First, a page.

Radiation Therapy for Head and Neck Cancers

Radiation therapy plays an important role in the management of head and neck cancers.
Radiation Therapy for Head and Neck Cancers

Radiation Therapy for Head and Neck Cancers

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Radiation therapy plays an important role in the management of head and neck cancers. Radiation is often given as the only treatment – as definitive treatment – with curative intent. This may be possible for some early stage tumors in certain areas. Sometimes radiation therapy is given with chemotherapy since they may work in synergy and increase chance of tumor control. Your cancer physicians can best guide you as to the best treatment plan – tailored to your situation.

One of the big advantages of radiotherapy in the management of head and neck cancers is that mutilating surgery can sometimes be avoided – surgery in such a sensitive area as the face, head and neck can cause physical disfigurement compromising a persons well being, self esteem and social interactions.

In certain situations, surgery for management of a head and neck tumor may be unavoidable, due to disease extent. Radiation therapy is sometimes given after surgery to improve chances of cure, since very often, microscopic disease may be left behind after the operation.


The stage of the cancer is important, and is rated from I to IV. Staging is the determination of tumor extent – how large the tumor is and if it has spread.

Depending on the stage, recommendations regarding treatment can be made. Staging involves a careful physical exam by the physician, and use of imaging studies such as CT scan, MRI, and PET scanning.

Radiation treatment to the head and neck area is given for a variety of malignant conditions. These treatments typically last for a total of 5 to 8 weeks and may be administered once per day or twice per day five days per week. Usually a custom mask is made to stablize the head, so as to avoid movement, so the same area is treated accurately each day (Image B).

We are entering an exciting era in the treatment of head and neck cancer – on many fronts. One of the exciting areas we are now witnessing is the fusion of imaging, radiation and treatment planning technologies. Such fusion allows one to determine the precise location of the tumor for radiation treatment planning.

Image C shows how the marriage of detailed imaging with radiation treatment planning has helped to more effectively target tumors with greater accuracy. In this case it is a PET scan fused with a CT scan.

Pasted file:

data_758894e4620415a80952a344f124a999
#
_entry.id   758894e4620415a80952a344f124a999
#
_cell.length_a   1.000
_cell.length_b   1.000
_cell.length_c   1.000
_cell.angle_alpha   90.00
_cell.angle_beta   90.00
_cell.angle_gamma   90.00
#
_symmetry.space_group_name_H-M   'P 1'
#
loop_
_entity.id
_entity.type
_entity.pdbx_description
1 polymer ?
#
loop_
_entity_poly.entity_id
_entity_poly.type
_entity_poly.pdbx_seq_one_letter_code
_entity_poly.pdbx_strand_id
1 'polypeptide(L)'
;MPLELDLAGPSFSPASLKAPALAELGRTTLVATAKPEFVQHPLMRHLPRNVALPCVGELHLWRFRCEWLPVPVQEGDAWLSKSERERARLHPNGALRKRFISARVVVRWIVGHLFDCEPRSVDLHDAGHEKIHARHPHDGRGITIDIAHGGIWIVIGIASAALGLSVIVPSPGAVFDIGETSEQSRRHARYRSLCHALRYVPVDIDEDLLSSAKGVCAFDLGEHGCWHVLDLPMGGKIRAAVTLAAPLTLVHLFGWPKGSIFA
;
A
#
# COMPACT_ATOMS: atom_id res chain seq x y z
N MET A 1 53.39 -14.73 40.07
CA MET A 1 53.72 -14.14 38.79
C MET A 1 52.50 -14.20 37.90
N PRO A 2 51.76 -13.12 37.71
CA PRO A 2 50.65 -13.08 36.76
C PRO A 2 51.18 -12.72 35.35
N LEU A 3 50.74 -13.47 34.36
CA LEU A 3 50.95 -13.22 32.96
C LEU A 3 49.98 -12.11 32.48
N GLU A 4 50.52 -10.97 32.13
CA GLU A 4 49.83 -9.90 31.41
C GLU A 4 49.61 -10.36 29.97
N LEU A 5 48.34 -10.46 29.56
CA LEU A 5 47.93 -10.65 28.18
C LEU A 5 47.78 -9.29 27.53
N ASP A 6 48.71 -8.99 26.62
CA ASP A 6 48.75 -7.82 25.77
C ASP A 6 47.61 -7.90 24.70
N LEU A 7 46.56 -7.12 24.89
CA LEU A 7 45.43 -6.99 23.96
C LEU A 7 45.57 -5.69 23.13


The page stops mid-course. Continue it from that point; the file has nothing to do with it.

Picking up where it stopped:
The technology to target the radiation beam to the tumor is now much greater with the advent of IMRT (intensity modulated radiation therapy) (see D and E). The technique results in less “collateral damage” from radiation therapy – and less dose to the normal tissues means less side effects. Moreover with IGRT (image guided radiation therapy) we can now image the tumor before each treatment to ensure accuracy of the treatment even more.


As with any medical procedure, there can be side effects from treatment. The side effects from radiation therapy depend on the site that is being irradiated.

Skin reaction usually occurs within the treated area with concomitant loss of treated facial hair. The reaction may resemble a sunburn which typically reaches its maximum during the final week of treatment as well as the first week after treatment, after which it usually subsides fairly rapidly. There are a variety of topical measures used to alleviate this condition.

If any salivary tissue is in the path of the beam, there will usually be moderate to severe dryness of the mouth and altered taste. These problems usually appear within 1 to 3 weeks after starting radiation therapy. The taste typically returns gradually over a period of several months after completion of the radiotherapy. Salivary function may or may not return over a period of six months to several years after radiation therapy.

The most severe side effect of head and neck radiation therapy for most patients is soreness inside the part of the mouth or throat which is being treated, combined with increased production of phlegm and/or mucous. The problem starts after about two weeks of treatment and increases in intensity until the treatment series is completed. It resolves over a period of 1 to 8 weeks following the radiation therapy.

Because of the loss of taste, dry mouth and soreness of the membranes which accompany head and neck radiotherapy, many patients will lose a significant amount of weight under treatment. Your physician and staff will work with you to try to minimize this effect through dietary advice and symptomatic medical management. In severe cases, more aggressive dietary support may be needed including measures such as placement of a small flexible feeding tube directly into the gastrointestinal tract, bypassing the irritated segment.

Dental care is extremely important in head and neck cancer patients such that they are referred to the dentist before radiation therapy is started for appropriate cleaning, dental restoration and occasionally, extraction of diseased teeth. Customized dental trays are also made for the purpose of placing a fluoride gel to be applied to the teeth to decrease the risk of dental decay.

The risk of severe injury to the jaw bone is less than 5% with appropriate attention to dental care. Rarely, catastrophic or fatal injuries may affect other normal tissues such as brain, sensory system, vision, hearing, spinal cord, blood vessels, or skin. Fortunately, these are very unusual complications.